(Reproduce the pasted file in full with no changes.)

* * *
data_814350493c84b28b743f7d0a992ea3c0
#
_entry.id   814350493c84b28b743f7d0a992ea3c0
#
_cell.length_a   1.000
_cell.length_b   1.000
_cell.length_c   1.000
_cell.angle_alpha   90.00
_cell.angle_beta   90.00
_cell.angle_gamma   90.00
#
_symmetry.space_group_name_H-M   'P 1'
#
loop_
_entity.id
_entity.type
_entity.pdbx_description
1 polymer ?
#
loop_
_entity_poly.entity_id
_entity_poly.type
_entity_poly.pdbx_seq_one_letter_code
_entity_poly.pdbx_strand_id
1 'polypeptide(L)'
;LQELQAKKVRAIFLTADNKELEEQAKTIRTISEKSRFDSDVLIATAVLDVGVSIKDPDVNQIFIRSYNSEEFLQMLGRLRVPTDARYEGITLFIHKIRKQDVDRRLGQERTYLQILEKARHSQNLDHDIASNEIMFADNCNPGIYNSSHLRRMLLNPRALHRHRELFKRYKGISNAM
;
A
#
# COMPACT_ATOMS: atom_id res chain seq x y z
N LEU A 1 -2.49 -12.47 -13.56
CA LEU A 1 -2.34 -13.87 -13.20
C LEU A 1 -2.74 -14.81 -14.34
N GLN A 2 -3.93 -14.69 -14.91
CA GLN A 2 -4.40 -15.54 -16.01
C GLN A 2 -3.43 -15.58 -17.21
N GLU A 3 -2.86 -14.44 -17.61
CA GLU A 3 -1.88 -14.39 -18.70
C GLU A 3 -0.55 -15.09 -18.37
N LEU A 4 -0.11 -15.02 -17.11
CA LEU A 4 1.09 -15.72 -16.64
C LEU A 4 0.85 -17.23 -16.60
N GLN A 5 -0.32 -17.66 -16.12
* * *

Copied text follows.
data_814350493c84b28b743f7d0a992ea3c0
#
_entry.id   814350493c84b28b743f7d0a992ea3c0
#
_cell.length_a   1.000
_cell.length_b   1.000
_cell.length_c   1.000
_cell.angle_alpha   90.00
_cell.angle_beta   90.00
_cell.angle_gamma   90.00
#
_symmetry.space_group_name_H-M   'P 1'
#
loop_
_entity.id
_entity.type
_entity.pdbx_description
1 polymer ?
#
loop_
_entity_poly.entity_id
_entity_poly.type
_entity_poly.pdbx_seq_one_letter_code
_entity_poly.pdbx_strand_id
1 'polypeptide(L)'
;LQELQAKKVRAIFLTADNKELEEQAKTIRTISEKSRFDSDVLIATAVLDVGVSIKDPDVNQIFIRSYNSEEFLQMLGRLRVPTDARYEGITLFIHKIRKQDVDRRLGQERTYLQILEKARHSQNLDHDIASNEIMFADNCNPGIYNSSHLRRMLLNPRALHRHRELFKRYKGISNAM
;
A
#
# COMPACT_ATOMS: atom_id res chain seq x y z
N LEU A 1 -2.49 -12.47 -13.56
CA LEU A 1 -2.34 -13.87 -13.20
C LEU A 1 -2.74 -14.81 -14.34
N GLN A 2 -3.93 -14.69 -14.91
CA GLN A 2 -4.40 -15.54 -16.01
C GLN A 2 -3.43 -15.58 -17.21
N GLU A 3 -2.86 -14.44 -17.61
CA GLU A 3 -1.88 -14.39 -18.70
C GLU A 3 -0.55 -15.09 -18.37
N LEU A 4 -0.11 -15.02 -17.11
CA LEU A 4 1.09 -15.72 -16.64
C LEU A 4 0.85 -17.23 -16.60
N GLN A 5 -0.32 -17.66 -16.12